following front page article appeared October 12, 2006 in the
Robby and B-9 Take
between Robby the Robot, the courtly and
groundbreakingly human automaton from the 1956 movie Forbidden
Planet, and Robot B-9, the barrel-chested mechanical
Man Friday with the clear-plastic noggin from the 60's
TV series Lost in Space, overheard by Tailpipe last week
in Boca Raton:
Warning! Starboard functionator is 11 seconds from
melt-down. O-rings on the teppezoid are failing. Unless
replaced immediately, the ship goes into deep-space
Robby: Say what?
Klingon death ship — approaching fast in the eastern vector.
Robby: Wake up,
B-9: Code Orange?
Death ship is now at oh-247 and accelerating.
Robby: Wrong show. This isn't
even TV Land, bubbletop. You're in some guy's garage. In Boca.
B-9: This does not
compute. This does not compute.
Robby: Exactamundo. Our
days as kitschy television technology icons are over, B-9.
People don't want to see robots with blinking flashlight bulbs
and tank-tread pedal extremities talking like mechanical
zombies. The movies are much too sophisticated for the likes
of us. The studios now have something called CGI.
Computer-generated imagery. They can swoop into a scene out of
the sky like a speeding bullet. You know. The bullet's-eye
view. They can turn a rural landscape into earthquake-racked
rubble in five seconds, morph a skyscraper into a parakeet,
make a human being fly like an albatross.
B-9: Morph? What's this
Robby: It'll take too
long to explain. You don't have enough 21st-century smarts,
B-9: I... I am a general
utility nontheorizing environmental robot.
Robby: Look, your movie days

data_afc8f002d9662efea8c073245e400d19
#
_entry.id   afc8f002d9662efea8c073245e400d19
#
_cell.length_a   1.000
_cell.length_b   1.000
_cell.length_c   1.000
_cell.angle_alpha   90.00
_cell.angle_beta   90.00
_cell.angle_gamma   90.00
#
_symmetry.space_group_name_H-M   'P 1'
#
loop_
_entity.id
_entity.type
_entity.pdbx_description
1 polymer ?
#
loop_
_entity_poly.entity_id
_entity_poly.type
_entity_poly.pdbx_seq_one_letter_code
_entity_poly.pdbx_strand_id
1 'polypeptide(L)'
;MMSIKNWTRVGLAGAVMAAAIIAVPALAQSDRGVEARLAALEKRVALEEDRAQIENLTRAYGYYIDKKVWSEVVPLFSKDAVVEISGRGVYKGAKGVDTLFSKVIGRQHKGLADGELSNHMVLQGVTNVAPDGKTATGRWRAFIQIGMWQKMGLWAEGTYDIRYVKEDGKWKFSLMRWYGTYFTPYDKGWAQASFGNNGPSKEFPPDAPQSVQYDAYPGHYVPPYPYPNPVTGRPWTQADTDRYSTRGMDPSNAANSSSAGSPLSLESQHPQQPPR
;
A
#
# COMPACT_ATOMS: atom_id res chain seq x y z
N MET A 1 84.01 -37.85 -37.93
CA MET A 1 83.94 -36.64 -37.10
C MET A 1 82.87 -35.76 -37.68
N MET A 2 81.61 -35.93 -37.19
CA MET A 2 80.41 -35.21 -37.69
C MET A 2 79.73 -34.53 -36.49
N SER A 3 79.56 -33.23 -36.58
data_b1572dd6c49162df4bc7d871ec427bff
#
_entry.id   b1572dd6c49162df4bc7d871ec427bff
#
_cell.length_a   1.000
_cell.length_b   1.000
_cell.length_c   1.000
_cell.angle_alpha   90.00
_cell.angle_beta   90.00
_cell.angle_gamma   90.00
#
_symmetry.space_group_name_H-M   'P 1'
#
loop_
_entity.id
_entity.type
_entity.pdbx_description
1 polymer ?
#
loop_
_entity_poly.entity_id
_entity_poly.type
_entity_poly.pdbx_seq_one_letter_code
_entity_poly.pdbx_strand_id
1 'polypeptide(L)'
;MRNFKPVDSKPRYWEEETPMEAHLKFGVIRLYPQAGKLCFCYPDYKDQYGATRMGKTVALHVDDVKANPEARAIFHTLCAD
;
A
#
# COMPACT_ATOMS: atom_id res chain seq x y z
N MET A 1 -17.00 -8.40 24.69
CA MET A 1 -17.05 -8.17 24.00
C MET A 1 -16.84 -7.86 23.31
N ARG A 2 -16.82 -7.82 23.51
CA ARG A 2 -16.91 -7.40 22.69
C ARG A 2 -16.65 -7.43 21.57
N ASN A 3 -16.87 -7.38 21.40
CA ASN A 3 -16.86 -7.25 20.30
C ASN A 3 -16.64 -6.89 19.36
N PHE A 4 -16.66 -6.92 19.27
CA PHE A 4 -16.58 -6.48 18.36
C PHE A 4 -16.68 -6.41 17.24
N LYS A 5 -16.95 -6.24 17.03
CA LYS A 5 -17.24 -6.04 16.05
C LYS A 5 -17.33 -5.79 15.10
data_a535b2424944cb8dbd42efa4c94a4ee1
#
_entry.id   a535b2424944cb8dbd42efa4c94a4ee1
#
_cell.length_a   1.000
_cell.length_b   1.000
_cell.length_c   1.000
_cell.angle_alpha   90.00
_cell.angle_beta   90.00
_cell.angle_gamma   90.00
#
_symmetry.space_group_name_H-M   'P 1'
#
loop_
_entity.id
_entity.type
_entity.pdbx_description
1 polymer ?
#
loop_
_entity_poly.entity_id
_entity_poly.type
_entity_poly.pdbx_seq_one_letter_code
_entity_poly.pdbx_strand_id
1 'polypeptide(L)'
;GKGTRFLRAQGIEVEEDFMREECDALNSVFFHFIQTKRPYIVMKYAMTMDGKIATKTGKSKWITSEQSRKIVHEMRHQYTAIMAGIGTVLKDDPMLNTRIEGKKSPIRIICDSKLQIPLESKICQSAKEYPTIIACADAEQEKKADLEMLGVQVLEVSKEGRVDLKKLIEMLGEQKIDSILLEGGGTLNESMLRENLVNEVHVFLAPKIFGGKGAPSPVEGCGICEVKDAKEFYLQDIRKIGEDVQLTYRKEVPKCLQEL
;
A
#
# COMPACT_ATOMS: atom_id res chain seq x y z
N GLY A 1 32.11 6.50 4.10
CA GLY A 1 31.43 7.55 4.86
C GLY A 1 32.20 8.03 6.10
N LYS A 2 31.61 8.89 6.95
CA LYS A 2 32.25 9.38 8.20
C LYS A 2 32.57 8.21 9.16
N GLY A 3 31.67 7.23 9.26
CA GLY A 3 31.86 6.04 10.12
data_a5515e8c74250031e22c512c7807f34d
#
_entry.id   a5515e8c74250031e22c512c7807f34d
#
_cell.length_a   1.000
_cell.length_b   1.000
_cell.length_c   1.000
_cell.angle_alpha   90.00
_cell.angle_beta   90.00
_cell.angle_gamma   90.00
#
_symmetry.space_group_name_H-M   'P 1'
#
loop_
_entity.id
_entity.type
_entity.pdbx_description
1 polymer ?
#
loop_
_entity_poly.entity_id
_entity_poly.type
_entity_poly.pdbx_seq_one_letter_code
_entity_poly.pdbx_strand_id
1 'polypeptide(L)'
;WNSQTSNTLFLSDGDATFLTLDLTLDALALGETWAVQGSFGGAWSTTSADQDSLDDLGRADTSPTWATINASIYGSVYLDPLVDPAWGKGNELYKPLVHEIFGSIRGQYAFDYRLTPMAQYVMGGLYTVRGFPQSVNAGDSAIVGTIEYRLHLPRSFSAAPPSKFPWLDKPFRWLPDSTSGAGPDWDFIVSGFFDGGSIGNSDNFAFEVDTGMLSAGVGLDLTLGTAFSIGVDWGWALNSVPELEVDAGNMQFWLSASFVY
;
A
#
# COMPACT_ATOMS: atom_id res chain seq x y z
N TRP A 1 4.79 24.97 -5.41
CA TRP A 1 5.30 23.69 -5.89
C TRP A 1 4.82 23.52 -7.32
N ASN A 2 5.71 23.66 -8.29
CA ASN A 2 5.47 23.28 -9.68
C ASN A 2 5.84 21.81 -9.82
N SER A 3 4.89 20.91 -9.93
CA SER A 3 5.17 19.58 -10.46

are over, B, unless they start making campy spoofs of early
television shows. We're not even the originals of our
characters. We're clones. The originals — or what's left of
them — are in the hands of private memorabilia collectors.
This guy Rick Newman bought us for $50,000 from Fred
Barton, who built us from the ground up using original
blueprints from Lost in Space and Forbidden Planet.
Newman is a Boca Raton technophile who collects space
souvenirs. I guess that includes you and me, though the
closest I ever got to space was the vast empty distance
between your ears.
B-9: I am here to serve
Robby: Well, thank the
galactic force for that. Newman wants to use us to encourage
kids to study science. In December, he's sending us to the
South Florida Science Museum in West Palm Beach for an exhibit
of robotics. We're going to give the kids some face time. Tell
'em to study their science and eat their spinach. (Well, hold
the spinach for now.) For the moment, we're just about giving
dull old Boca a little glitter. We're a couple of ex-TV stars
in a town whose only celebrities are Marilyn Manson and
B-9: This does not
compute. I am —
Robby: Stuff it, B. They
could assign you to a SWAT team, you know. Make you the
hostage-sit crew's first robot through the door. You ever take
a bullet? Or maybe you want to be put back into mothballs.